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Beloved of God

We will hear the whole Christian, Catholic life very gently stated in Sunday’s readings.

For instance. In the First Reading Moses explains how simple God's commands are. His words are beautiful.

God’s command is not too mysterious and remote for you. It is not up in the sky, that you should say, ‘Who will go up in the sky to get it for us and tell us of it, that we may carry it out?’ Nor is it across the sea, that you should say, ‘Who will cross the sea to get it for us and tell us of it, that we may carry it out?’

God has given you an open heart.

It is already in our hearts and in our mouths. We have only to carry it out.

But what is it?

In the Gospel, a lawyer is very interested in this question. He asks Jesus to boil down the law to a single saying. Since an answer would be “not too mysterious and remote,” Jesus asks the lawyer what the latter thinks it is. The man says by rote:

You shall love the Lord, your God,
with all your heart,
with all your being,
with all your strength,
and with all your mind,
and your neighbor as yourself.

  “You have answered correctly; Jesus says. Do this and you will live.” But the man wants specifics. He is digging. Who is my neighbor, he asks.

What would be your answer to this question? It seems to be the crux of the matter.

For his part, Jesus is trying to get the man (and us?) to find the simple answer without having it handed to him. As before, Jesus does not respond directly, but this time gives the lawyer a parable to chew on.

A man fell victim to robbers. They beat him terribly, take his money, and leave him lying in the road, half-dead. A priest (an Israeli) saw this wounded man on the road and he passed right by, averting his eyes. A Levite (an Israeli) did the same thing. Along came a Samaritan, who theoretically should have been an enemy of the Israelis. But he did not avert his eyes or cross to the other side of the road.*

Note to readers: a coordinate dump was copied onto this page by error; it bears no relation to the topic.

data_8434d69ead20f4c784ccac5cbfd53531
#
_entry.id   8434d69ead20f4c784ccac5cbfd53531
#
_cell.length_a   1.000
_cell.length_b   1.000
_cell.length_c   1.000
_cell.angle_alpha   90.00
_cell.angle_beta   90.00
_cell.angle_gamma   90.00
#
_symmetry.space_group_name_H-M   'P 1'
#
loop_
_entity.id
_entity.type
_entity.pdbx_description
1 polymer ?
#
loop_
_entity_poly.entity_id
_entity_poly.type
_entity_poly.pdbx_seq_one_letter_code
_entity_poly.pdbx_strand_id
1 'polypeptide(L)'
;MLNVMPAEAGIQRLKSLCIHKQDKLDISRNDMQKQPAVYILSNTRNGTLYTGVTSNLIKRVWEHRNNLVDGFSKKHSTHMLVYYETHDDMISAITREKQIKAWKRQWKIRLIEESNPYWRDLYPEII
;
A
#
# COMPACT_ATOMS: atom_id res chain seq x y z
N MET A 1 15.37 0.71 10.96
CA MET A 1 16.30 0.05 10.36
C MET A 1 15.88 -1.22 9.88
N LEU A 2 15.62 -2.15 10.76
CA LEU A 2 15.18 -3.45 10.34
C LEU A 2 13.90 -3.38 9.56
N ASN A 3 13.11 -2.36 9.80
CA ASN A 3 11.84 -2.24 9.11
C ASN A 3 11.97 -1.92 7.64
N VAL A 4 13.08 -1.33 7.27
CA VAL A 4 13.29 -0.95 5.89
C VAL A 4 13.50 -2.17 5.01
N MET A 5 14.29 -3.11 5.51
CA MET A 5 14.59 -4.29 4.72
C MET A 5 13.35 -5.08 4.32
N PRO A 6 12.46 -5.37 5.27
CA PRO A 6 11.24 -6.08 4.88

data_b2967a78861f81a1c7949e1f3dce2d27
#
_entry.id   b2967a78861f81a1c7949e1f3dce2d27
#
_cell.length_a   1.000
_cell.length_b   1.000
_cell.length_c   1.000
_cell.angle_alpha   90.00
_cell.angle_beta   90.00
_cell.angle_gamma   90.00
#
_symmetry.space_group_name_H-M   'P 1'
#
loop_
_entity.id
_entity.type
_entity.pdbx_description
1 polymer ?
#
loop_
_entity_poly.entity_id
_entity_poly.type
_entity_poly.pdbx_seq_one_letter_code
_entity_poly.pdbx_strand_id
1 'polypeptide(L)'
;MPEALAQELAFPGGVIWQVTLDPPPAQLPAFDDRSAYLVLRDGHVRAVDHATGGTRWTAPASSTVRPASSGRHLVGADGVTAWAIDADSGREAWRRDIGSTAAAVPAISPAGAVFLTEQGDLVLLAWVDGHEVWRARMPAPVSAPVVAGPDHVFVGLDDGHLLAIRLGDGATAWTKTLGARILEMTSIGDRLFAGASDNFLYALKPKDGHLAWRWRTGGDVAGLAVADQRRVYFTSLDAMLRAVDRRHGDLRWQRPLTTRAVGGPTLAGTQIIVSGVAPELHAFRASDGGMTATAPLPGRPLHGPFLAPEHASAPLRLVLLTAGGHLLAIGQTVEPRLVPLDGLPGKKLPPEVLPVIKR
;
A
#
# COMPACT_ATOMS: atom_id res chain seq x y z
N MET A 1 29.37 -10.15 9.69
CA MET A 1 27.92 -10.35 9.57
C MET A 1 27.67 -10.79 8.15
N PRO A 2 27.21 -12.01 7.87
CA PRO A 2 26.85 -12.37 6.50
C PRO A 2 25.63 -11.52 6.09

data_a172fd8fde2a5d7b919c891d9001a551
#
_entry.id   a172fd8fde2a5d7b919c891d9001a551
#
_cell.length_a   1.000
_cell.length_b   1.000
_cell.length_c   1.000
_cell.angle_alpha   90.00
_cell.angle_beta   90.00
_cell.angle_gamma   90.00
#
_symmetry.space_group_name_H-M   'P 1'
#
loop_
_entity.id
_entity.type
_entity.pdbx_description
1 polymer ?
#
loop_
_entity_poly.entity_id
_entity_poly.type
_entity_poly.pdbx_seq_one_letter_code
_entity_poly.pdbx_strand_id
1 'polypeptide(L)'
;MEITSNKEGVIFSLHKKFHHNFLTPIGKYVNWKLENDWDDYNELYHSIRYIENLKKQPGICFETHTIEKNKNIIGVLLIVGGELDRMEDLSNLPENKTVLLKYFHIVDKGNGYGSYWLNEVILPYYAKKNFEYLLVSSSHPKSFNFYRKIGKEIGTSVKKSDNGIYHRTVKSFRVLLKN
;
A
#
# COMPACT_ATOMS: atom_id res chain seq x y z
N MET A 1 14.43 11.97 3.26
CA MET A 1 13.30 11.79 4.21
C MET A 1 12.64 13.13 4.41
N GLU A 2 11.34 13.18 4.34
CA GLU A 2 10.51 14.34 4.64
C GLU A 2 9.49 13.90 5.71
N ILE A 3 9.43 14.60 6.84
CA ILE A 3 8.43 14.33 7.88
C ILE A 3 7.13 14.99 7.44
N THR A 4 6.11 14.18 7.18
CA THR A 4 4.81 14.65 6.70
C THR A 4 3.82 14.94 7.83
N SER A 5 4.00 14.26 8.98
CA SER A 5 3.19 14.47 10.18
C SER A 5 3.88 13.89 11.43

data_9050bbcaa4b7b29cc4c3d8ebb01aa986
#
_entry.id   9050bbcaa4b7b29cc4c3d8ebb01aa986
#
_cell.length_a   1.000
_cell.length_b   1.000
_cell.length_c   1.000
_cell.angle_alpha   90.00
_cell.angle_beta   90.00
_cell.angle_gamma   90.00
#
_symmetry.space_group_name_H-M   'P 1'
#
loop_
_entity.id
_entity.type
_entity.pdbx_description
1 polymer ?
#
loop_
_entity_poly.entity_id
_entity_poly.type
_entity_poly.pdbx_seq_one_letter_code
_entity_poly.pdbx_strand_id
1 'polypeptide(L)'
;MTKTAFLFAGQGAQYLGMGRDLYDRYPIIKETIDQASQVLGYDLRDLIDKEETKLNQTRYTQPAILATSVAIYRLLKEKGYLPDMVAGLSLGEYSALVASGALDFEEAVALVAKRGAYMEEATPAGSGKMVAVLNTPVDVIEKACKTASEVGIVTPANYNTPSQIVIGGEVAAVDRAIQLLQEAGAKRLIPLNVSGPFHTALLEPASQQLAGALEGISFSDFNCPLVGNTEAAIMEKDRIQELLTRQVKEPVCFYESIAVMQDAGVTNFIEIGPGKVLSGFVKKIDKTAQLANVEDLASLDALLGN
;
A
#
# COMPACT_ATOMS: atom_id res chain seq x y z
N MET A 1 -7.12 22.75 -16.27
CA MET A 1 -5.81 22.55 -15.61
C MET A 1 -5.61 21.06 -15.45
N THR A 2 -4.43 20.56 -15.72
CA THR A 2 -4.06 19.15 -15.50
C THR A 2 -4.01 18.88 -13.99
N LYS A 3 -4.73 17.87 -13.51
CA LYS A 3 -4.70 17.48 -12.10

He approached the victim,
poured oil and wine over his wounds and bandaged them.
Then he lifted him up on his own animal,
took him to an inn, and cared for him.
The next day he took out two silver coins
and gave them to the innkeeper with the instruction,

  “Take care of him.”

Jesus asks him, “Which of these three, in your opinion, was neighbor to the robbers’ victim?,” and the lawyer says right away, “the one who treated him with mercy.” Jesus answers, “Go and do likewise.”

Jesus says the same thing to you and me. He keeps working with us, trying to get us to see the simple answer inside us. Go help those in need. God has given you an open heart. If only you would let your heart be wide enough to receive his love and then pass it on to his other beloved people!

So, this is not too mysterious or remote. Start now. Become what you were made to be. It is written within you.

John Foley, SJ
 * Jesus is not trying to slander the Israelis, he is showing that your neighbor is not just your own tribe or family or even just your friends. Every person on earth is your neighbor. Each is beloved to God, each is precious to the One we are to love with our entire strength, mind, self, and being.

Father Foley can be reached at:
Fr. John Foley, SJ

Fr. John Foley, SJ, is a composer and scholar at Saint Louis University.
Art by Martin (Steve) Erspamer, OSB
from Religious Clip Art for the Liturgical Year (A, B, and C). This art may be reproduced only by parishes who purchase the collection in book or CD-ROM form. For more information go